3. 3.
    Anders S, Pyl PT, Huber W (2015) HTSeq–a Python framework to work with high-throughput sequencing data. Bioinformatics 31:166–169. doi: 10.1093/bioinformatics/btu638 CrossRefPubMedGoogle Scholar
  4. 4.
    Asi YT, Simpson JE, Heath PR, Wharton SB, Lees AJ, Revesz T, Houlden H, Holton JL (2014) Alpha-synuclein mRNA expression in oligodendrocytes in MSA. Glia 62:964–970. doi: 10.1002/glia.22653 CrossRefPubMedPubMedCentralGoogle Scholar
  5. 5.
    Bleasel JM, Hsiao JH, Halliday GM, Kim WS (2013) Increased expression of ABCA8 in multiple system atrophy brain is associated with changes in pathogenic proteins. J Parkinsons Dis 3:331–339. doi: 10.3233/JPD-130203 PubMedGoogle Scholar
  6. 6.
    Bottenstein JE, Sato GH (1979) Growth of a rat neuroblastoma cell line in serum-free supplemented medium. Proc Natl Acad Sci 76:514–517. doi: 10.1073/pnas.76.1.514 CrossRefPubMedPubMedCentralGoogle Scholar
  7. 7.
    Deshmukh VA, Tardif V, Lyssiotis CA, Green CC, Kerman B, Kim HJ, Padmanabhan K, Swoboda JG, Ahmad I, Kondo T et al (2013) A regenerative approach to the treatment of multiple sclerosis. Nature 502:327–332. doi: 10.1038/nature12647 CrossRefPubMedPubMedCentralGoogle Scholar
  8. 8.
    Djelloul M, Holmqvist S, Boza-Serrano A, Azevedo C, Yeung MS, Goldwurm S, Frisen J, Deierborg T, Roybon L (2015) Alpha-synuclein expression in the oligodendrocyte lineage: an in vitro and in vivo study using rodent and human models. Stem Cell Rep 5:174–184. doi: 10.1016/j.stemcr.2015.07.002 CrossRefGoogle Scholar
  9. 9.
    Dobin A, Davis CA, Schlesinger F, Drenkow J, Zaleski C, Jha S, Batut P, Chaisson M, Gingeras TR (2013) STAR: ultrafast universal RNA-seq aligner. Bioinformatics 29:15–21. doi: 10.1093/bioinformatics/bts635 CrossRefPubMedGoogle Scholar
  10. 10.
    Dodel R, Spottke A, Gerhard A, Reuss A, Reinecker S, Schimke N, Trenkwalder C, Sixel-Doring F, Herting B, Kamm C et al (2010) Minocycline 1-year therapy in multiple-system-atrophy: effect on clinical symptoms and [(11)C] (R)-PK11195 PET (MEMSA-trial). Mov Disord 25:97–107. doi: 10.1002/mds.22732 CrossRefPubMedGoogle Scholar
  11. 11.
    Don AS, Hsiao JH, Bleasel JM, Couttas TA, Halliday GM, Kim WS (2014) Altered lipid levels provide evidence for myelin dysfunction in multiple system atrophy. Acta Neuropathol Commun 2:150. doi: 10.1186/s40478-014-0150-6 CrossRefPubMedPubMedCentralGoogle Scholar
  12. 12.
    Eden E, Navon R, Steinfeld I, Lipson D, Yakhini Z (2009) GOrilla: a tool for discovery and visualization of enriched GO terms in ranked gene lists. BMC Bioinform 10:48. doi: 10.1186/1471-2105-10-48 CrossRefGoogle Scholar
  13. 13.
    Eschlbock S, Krismer F, Wenning GK (2016) Interventional trials in atypical parkinsonism. Parkinsonism Relat Disord 22(Suppl 1):S82–S92. doi: 10.1016/j.parkreldis.2015.09.038 CrossRefPubMedGoogle Scholar
  14. 14.
    Ettle B, Reiprich S, Deusser J, Schlachetzki JC, Xiang W, Prots I, Masliah E, Winner B, Wegner M, Winkler J (2014) Intracellular alpha-synuclein affects early maturation of primary oligodendrocyte progenitor cells. Mol Cell Neurosci 62:68–78. doi: 10.1016/j.mcn.2014.06.012 CrossRefPubMedGoogle Scholar
  15. 15.
    Ettle B, Schlachetzki JC, Winkler J (2015) Oligodendroglia and myelin in neurodegenerative diseases: more than just bystanders? Mol Neurobiol. doi: 10.1007/s12035-015-9205-3 PubMedGoogle Scholar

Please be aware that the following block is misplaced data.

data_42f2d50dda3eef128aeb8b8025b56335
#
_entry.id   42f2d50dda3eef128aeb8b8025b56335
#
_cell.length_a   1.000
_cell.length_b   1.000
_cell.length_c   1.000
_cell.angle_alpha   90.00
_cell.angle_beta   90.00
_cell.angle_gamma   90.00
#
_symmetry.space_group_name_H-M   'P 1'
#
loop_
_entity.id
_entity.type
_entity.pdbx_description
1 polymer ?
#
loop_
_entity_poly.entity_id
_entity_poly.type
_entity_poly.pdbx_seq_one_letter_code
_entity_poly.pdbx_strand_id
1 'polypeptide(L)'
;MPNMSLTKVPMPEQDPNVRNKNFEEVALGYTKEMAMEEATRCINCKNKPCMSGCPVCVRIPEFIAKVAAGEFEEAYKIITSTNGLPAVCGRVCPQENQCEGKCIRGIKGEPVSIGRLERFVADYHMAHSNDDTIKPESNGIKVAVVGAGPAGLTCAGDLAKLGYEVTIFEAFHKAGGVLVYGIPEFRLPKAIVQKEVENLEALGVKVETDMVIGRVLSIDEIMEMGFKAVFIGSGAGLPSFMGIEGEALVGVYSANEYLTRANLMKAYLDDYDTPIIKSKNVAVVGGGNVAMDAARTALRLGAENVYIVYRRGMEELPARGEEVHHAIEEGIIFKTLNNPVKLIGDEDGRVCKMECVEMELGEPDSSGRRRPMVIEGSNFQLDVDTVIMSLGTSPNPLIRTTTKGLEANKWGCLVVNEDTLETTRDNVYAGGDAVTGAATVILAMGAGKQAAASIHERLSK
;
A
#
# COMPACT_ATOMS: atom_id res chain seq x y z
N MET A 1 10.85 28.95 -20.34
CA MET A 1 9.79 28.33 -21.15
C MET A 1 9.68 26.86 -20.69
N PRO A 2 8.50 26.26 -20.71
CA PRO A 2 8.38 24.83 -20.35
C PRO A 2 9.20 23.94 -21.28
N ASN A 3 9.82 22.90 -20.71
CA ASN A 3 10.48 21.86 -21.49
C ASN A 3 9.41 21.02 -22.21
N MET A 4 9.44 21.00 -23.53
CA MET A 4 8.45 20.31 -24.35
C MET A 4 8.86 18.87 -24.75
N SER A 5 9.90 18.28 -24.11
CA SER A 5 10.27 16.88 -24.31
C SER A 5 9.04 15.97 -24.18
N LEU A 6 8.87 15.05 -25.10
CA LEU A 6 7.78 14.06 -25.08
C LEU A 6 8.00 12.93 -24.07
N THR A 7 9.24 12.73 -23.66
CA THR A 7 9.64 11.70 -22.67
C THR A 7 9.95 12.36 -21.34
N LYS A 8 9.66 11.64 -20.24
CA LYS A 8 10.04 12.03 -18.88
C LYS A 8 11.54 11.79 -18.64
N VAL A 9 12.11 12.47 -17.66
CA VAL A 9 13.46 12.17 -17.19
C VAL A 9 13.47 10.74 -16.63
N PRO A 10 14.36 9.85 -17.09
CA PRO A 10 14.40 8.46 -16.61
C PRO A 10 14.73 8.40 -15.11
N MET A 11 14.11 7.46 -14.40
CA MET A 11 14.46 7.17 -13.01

16. 16.
    Fanciulli A, Wenning GK (2015) Multiple-system atrophy. N Engl J Med 372:1375–1376. doi: 10.1056/NEJMc1501657 PubMedGoogle Scholar
  17. 17.
    Gaspard N, Bouschet T, Herpoel A, Naeije G, van den Ameele J, Vanderhaeghen P (2009) Generation of cortical neurons from mouse embryonic stem cells. Nat Protoc 4:1454–1463. doi: 10.1038/nprot.2009.157 CrossRefPubMedGoogle Scholar
  18. 18.
    Gibson EM, Purger D, Mount CW, Goldstein AK, Lin GL, Wood LS, Inema I, Miller SE, Bieri G, Zuchero JB et al (2014) Neuronal activity promotes oligodendrogenesis and adaptive myelination in the mammalian brain. Science 344:1252304. doi: 10.1126/science.1252304 CrossRefPubMedPubMedCentralGoogle Scholar
  19. 19.
    Gilman S, Wenning GK, Low PA, Brooks DJ, Mathias CJ, Trojanowski JQ, Wood NW, Colosimo C, Durr A, Fowler CJ et al (2008) Second consensus statement on the diagnosis of multiple system atrophy. Neurology 71:670–676. doi: 10.1212/01.wnl.0000324625.00404.15 CrossRefPubMedPubMedCentralGoogle Scholar
  20. 20.
    Gow A, Friedrich VL Jr, Lazzarini RA (1992) Myelin basic protein gene contains separate enhancers for oligodendrocyte and Schwann cell expression. J Cell Biol 119:605–616. doi: 10.1083/jcb.119.3.605 CrossRefPubMedGoogle Scholar
  21. 21.
    Griffiths I, Klugmann M, Anderson T, Yool D, Thomson C, Schwab MH, Schneider A, Zimmermann F, McCulloch M, Nadon N et al (1998) Axonal swellings and degeneration in mice lacking the major proteolipid of myelin. Science 280:1610–1613. doi: 10.1126/science.280.5369.1610 CrossRefPubMedGoogle Scholar
  22. 22.
    Groves AK, Barnett SC, Franklin RJ, Crang AJ, Mayer M, Blakemore WF, Noble M (1993) Repair of demyelinated lesions by transplantation of purified O-2A progenitor cells. Nature 362:453–455. doi: 10.1038/362453a0 CrossRefPubMedGoogle Scholar
  23. 23.
    Irvine KA, Blakemore WF (2008) Remyelination protects axons from demyelination-associated axon degeneration. Brain 131:1464–1477. doi: 10.1093/brain/awn080 CrossRefPubMedGoogle Scholar